There has been significant public and scientific interest in the observation of changed seismicity rates in North America since 2008, possibly due to human activities. We find that the seismicity rate in Oklahoma between 2008 and 2016 is strongly correlated to increased hydrocarbon production. The possibility of systematic correlations between increased hydrocarbon production and seismicity rates is a pertinent question since the United States became the world's largest hydrocarbon producer in 2013, surpassing both Saudi Arabia’s oil production and Russia’s dry gas production. In most areas, increased production is due to systematic hydraulic fracturing which involves high-pressure, underground fluid injection. Increased hydrocarbon production also leads to increased salt-water production which is often disposed of underground. Increased underground fluid injection in general may cause increased seismicity rates due to facilitated slip on pre-existing faults.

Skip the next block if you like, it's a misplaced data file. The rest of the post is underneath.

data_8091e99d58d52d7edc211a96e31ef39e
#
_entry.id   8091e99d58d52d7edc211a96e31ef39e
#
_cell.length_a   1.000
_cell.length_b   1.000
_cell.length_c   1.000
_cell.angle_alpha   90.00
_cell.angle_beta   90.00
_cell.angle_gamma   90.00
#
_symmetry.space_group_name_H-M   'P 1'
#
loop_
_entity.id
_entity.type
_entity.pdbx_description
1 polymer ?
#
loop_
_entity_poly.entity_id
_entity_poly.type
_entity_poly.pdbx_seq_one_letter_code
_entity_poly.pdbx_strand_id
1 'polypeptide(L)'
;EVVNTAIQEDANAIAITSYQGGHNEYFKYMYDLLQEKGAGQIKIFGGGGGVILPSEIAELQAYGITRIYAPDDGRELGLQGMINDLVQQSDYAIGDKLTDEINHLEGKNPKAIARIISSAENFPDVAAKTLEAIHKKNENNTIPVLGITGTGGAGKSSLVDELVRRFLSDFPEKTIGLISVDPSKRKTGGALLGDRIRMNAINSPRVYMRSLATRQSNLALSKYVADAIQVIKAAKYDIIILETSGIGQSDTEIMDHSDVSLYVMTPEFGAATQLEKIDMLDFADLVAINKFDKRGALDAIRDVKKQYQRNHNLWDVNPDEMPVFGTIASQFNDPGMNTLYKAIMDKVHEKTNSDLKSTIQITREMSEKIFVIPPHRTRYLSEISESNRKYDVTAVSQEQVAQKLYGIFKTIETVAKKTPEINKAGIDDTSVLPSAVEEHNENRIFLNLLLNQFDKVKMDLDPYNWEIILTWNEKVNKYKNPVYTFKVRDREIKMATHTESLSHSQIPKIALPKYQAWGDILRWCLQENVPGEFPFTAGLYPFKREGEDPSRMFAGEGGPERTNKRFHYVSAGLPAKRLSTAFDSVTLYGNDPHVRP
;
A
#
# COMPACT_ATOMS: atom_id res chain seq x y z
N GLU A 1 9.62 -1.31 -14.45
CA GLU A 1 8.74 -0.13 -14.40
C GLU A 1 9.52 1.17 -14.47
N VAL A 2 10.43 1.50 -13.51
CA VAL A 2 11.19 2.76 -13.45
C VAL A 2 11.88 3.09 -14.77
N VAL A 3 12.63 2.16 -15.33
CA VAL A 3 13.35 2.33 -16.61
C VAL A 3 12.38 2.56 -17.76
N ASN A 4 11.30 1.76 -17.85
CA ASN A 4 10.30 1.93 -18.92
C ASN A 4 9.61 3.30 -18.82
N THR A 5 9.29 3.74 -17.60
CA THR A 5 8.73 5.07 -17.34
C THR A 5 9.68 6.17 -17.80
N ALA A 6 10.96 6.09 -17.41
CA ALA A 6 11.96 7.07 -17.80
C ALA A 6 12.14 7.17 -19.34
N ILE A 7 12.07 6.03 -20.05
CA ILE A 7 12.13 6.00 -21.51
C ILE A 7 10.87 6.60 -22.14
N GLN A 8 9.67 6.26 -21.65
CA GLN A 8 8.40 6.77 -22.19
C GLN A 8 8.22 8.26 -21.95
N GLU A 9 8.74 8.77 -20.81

Contrary to Oklahoma, analysis of oil and gas production versus seismicity rates in six other states in the United States and three provinces in Canada finds no state- or province-wide correlation between increased seismicity and hydrocarbon production, despite 8- to 16-fold increases in production in some states. However, in various areas, seismicity rates have increased locally. A comparison with seismic hazard maps shows that human-induced seismicity is less likely in areas that have historically felt fewer earthquakes. The opposite is not necessarily true.
16 October 2017, 4:30-5:
Mirko van der Baan is a professor at the University of Alberta in the Department of Physics, specializing in exploration seismology. He graduated in 1996 from the University of Utrecht in the Netherlands, obtained a PhD with honors in 1999 from the Joseph Fourier University in Grenoble, France, and then joined the University of Leeds, UK, where he became the reader of... Read More